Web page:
We wanted to make it official but Natural England didnt want to know, part of the agreement with the land owner was that we would volunteer to do some simple maintenance (singletraction style) to make the path passable all year round, but Natural England were so officious wanting detailed specifications, etc and would take six months to review it and if they disagreed with our propopsal then that would be it for good, they are just pathetic at NE, have no idea about the countryside.
ive left it with singletraction as I couldnt deal with the officials at NE.EntonoxMember
I’m not a fan of the slabs but I do believe we’re fortunate to have such an amazing place for mountain biking.Posted 4 years ago
I’ve recently been exploring and the place is riddled with amazing trails I never knew existed.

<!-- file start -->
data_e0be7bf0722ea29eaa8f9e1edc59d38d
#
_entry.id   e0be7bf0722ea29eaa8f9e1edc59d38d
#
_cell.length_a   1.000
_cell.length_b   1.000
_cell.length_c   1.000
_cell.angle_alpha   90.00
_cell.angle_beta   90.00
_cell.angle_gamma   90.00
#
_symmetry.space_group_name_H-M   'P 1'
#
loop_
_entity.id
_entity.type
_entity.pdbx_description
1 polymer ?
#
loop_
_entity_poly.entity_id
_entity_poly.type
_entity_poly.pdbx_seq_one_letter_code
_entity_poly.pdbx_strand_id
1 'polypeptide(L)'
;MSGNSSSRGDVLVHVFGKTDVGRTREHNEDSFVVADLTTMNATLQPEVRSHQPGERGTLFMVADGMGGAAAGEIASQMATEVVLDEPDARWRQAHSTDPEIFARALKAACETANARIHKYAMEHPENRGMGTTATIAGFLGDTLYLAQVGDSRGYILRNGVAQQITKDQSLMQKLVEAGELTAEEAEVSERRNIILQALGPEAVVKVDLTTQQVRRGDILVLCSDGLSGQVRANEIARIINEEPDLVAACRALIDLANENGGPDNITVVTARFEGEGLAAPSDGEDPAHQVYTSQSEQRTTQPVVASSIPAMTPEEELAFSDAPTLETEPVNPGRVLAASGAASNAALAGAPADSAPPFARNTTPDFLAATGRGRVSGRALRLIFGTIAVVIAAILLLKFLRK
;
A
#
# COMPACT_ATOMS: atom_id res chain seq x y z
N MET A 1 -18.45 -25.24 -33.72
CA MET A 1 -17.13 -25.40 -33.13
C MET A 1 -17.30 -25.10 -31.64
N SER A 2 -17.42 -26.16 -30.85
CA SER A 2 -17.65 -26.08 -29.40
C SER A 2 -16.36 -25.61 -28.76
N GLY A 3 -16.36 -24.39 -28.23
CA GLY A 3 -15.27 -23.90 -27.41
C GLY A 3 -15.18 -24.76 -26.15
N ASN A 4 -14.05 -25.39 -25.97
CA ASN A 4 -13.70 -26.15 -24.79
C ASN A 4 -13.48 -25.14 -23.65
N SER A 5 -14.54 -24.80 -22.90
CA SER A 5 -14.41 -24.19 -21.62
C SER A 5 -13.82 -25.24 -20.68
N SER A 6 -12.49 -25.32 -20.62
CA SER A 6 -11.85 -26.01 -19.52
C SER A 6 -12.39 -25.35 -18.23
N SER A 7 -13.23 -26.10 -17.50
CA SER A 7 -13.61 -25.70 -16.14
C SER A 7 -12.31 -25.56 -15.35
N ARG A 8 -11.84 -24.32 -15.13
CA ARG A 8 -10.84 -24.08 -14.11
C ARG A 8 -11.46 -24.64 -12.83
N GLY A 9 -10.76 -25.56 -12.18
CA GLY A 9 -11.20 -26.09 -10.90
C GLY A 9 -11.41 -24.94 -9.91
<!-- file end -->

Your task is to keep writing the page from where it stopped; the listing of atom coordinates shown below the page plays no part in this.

You can do small loops for days around and about the moor never going near those horrible slabs.
Tip – Use Google Earth to plan a exploratory route.martinhutchSubscriber
You can but its cheeky stuff with a massive stile to climb over
the path intersects the bridleway through the woods and there has been lots of wood extraction going on there of late
Don’t mind the stile, don’t want to get shouted at by forestry guys though! Looking for ways to extend a loop out from the back of Skipton towards Bingley, maybe do the bash and then head back.Posted 4 years agopennineMember
B.A.Nana: Cheers for putting up your route, I didn’t know about that little track, just north of the trig, to Whetstone. Rides really well & we enjoyed it. And those slabs are a bit tedious but I’ll put up with that to continue riding on the moor.
btw we rode it today from Eldwick and over Bingley MoorPosted 4 years agotomjMember
Well this thread is great news for me! Despite living v near Ilkley I had always assumed the moor was out of bounds. Looks like I’m off for a bit of exploring.Posted 4 years ago
Any suggestions for a good loop starting from Ilkley itself – which isn’t too technical. I don’t mind a bit of rock like the Stainburn Descent line but a full on rocky techy fest is beyond me.